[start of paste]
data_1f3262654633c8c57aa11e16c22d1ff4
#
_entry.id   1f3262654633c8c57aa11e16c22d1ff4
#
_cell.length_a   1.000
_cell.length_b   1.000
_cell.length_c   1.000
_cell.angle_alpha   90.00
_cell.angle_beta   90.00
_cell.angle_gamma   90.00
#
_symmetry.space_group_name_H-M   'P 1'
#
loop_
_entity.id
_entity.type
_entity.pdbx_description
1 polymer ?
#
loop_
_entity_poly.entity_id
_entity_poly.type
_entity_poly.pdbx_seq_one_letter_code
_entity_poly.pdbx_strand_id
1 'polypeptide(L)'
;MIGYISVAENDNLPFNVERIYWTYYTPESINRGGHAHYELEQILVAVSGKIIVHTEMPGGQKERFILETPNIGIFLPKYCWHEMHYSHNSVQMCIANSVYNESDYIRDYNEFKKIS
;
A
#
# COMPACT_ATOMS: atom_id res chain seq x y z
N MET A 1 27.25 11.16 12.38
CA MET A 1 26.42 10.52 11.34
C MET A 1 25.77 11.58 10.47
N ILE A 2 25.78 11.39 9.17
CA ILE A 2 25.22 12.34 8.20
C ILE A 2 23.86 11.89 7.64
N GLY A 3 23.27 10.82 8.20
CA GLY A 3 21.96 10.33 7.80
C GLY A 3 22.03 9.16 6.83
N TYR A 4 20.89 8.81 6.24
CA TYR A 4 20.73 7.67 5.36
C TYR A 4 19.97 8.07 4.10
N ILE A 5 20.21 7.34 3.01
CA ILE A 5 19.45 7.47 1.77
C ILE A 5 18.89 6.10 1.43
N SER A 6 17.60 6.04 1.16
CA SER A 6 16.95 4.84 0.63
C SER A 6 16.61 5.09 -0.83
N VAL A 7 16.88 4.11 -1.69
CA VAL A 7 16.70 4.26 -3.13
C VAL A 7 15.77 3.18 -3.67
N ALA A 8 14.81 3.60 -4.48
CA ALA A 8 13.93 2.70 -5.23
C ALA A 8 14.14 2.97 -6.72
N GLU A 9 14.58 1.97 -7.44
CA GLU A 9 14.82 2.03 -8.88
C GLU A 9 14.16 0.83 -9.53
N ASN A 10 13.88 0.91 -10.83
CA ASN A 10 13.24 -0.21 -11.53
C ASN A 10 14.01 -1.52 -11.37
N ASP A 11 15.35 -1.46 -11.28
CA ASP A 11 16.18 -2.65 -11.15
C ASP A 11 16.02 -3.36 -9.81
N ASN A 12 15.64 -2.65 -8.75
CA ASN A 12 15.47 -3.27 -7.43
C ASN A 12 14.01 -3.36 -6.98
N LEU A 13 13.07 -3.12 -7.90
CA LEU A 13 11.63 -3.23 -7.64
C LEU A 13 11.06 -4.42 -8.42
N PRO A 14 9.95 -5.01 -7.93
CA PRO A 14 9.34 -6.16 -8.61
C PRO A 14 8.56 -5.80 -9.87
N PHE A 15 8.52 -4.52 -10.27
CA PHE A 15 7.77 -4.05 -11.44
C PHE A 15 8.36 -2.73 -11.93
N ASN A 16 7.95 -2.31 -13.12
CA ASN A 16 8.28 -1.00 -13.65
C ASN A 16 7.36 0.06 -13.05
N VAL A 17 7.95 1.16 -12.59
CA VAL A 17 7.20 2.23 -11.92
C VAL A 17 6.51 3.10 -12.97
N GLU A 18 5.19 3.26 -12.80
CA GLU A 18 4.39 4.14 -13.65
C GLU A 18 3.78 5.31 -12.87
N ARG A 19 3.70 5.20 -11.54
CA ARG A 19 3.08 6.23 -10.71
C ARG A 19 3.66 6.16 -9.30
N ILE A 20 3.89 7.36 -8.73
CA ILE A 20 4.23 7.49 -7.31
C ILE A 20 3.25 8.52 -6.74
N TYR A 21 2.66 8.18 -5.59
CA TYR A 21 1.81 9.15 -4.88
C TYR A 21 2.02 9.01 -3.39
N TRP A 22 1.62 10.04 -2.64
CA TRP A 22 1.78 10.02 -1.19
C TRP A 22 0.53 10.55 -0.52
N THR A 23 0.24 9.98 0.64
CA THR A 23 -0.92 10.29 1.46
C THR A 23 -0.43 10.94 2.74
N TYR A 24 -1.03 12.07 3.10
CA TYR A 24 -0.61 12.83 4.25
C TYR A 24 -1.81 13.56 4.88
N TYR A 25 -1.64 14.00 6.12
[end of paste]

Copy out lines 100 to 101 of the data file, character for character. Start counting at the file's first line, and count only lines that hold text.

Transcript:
N TYR A 24 -1.03 12.07 3.10
CA TYR A 24 -0.61 12.83 4.25